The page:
There have been previously known waveguide to microstrip transitions which propagate the microwave energy from the waveguide to the microstrips. These previously known transitions typically include a dielectric substrate having a ground plane on one side and a microstrip on its opposite side. The dielectric substrate is positioned across an open end of the microwave guide so that an opening in the ground plane registers with the open end of the waveguide.

A back short is then positioned on the side of the dielectric substrate opposite from the ground plane so that the back short forms a cavity which registers with the open end of the waveguide as well as the opening formed through the ground plane. An end of the microstrip is then positioned through an opening in the back short so that the free end of the microstrip is positioned within the cavity formed by the back short.

In operation, the microwave energy from the waveguide propagates through the dielectric substrate and into the back short cavity. That electromagnetic energy then propagates out through the microstrip to another portion of the circuitry, typically a microwave antenna. These previously known waveguide to microstrip transitions, however, have all suffered from certain disadvantages.

One disadvantage of the previously known waveguide to microstrip transitions is that the microstrip must be precisely positioned within the back short cavity for proper impedance matching. Otherwise, an impedance mismatch results which in turn results in a loss of power in the waveguide to microstrip transition. However, in many manufacturing situations, such precision is difficult to obtain with consistency.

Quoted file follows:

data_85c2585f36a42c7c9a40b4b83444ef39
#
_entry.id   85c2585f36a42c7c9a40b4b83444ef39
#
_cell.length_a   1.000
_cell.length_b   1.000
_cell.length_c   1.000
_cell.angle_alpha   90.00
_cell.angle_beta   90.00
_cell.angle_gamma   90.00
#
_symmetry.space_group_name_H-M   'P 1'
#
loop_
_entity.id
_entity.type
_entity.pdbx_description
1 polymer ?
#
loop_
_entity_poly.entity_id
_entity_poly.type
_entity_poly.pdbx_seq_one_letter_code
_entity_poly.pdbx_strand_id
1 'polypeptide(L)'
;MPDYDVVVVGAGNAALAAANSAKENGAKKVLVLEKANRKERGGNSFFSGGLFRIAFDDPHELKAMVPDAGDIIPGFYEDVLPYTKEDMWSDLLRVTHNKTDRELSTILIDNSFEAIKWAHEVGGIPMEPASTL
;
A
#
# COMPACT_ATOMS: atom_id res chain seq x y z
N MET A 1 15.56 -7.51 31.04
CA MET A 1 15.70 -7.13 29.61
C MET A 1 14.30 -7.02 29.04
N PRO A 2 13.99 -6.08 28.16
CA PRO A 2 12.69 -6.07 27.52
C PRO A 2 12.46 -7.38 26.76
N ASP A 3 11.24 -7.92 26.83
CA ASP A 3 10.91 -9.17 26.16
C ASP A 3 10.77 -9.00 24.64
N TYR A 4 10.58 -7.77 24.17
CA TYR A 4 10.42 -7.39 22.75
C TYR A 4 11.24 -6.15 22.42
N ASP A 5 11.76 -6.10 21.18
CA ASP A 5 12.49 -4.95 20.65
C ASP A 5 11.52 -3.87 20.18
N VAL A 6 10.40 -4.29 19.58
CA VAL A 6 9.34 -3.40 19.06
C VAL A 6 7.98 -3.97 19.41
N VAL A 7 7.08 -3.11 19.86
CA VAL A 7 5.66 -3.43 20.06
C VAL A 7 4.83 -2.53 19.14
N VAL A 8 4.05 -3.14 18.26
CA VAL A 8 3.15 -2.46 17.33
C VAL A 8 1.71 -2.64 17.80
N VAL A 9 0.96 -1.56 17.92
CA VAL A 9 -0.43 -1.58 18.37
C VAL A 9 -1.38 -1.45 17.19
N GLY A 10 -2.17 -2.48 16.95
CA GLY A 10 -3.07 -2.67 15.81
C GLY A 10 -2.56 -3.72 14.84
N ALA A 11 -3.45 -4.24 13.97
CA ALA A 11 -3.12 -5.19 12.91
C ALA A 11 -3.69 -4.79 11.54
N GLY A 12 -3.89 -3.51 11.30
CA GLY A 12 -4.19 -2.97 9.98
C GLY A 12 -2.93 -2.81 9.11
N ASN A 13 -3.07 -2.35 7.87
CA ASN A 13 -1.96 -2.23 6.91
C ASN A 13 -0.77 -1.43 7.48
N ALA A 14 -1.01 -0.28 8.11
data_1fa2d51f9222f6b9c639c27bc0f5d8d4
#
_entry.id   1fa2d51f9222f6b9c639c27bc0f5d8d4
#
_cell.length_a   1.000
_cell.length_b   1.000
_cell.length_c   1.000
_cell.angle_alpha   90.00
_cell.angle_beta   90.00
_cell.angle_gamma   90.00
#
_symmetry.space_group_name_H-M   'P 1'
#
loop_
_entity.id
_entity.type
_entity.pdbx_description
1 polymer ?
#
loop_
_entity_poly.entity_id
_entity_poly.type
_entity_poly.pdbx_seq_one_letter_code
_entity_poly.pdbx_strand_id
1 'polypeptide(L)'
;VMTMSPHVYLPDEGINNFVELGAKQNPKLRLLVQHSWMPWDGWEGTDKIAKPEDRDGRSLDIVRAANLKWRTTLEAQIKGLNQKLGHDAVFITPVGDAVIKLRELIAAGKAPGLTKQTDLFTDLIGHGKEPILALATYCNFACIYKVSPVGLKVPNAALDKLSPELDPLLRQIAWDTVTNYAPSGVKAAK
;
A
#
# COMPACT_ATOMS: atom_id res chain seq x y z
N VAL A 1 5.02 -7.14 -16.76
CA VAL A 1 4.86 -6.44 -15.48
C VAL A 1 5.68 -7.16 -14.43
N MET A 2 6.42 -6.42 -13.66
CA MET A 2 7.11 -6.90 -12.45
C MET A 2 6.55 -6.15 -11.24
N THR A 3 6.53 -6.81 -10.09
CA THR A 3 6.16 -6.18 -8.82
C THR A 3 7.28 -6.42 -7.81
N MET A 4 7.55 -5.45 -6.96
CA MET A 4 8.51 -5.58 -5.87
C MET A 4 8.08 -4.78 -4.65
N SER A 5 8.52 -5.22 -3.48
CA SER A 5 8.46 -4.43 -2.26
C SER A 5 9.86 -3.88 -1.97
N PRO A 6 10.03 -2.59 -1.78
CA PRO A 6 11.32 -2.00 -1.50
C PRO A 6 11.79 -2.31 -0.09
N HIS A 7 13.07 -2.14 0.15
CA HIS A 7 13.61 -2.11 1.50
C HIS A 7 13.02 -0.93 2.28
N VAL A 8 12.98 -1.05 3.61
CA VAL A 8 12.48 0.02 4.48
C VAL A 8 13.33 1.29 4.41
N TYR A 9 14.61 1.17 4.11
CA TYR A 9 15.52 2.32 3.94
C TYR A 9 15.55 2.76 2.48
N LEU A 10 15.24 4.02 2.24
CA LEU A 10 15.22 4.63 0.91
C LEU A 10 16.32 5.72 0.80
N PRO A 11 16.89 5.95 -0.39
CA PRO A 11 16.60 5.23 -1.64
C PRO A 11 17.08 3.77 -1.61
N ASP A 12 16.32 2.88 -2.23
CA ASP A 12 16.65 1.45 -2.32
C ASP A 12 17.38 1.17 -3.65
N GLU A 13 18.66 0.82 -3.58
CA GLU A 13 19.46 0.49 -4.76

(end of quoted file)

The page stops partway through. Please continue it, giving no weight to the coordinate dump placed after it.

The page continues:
A still further disadvantage of these previously known waveguide to microstrip transitions is that they have limited bandwidth and increased return loss. Such limited bandwidth and increased return loss resulted from the resonant nature of the single microstrip probe and its location within the back short cavity.

SUMMARY OF THE PRESENT INVENTION

The present invention provides a waveguide to microstrip transition which overcomes the above-mentioned disadvantages of the previously known devices.

In brief, the waveguide to microstrip transition of the present invention comprises a waveguide having an opening at one end. In the conventional fashion, microwave energy at high frequency, e.g. 77 gigahertz and above, propagates through the interior of the waveguide in the conventional fashion.

A dielectric substrate includes a first and a second side. A ground plane is formed on the first side of the substrate and this ground plane also has an opening.

The dielectric substrate overlies the waveguide opening so that the ground plane faces the waveguide and so that the opening in the ground plane registers with the waveguide opening. Consequently, microwave radiation propagating through the waveguide passes through the dielectric substrate and to the second side of the dielectric substrate.

A back short has a housing which is positioned on the second side of the dielectric substrate. This back short housing forms a cavity which registers with at least a portion of the ground plane opening. This back short also includes at least one opening to the cavity along the second side of the dielectric substrate.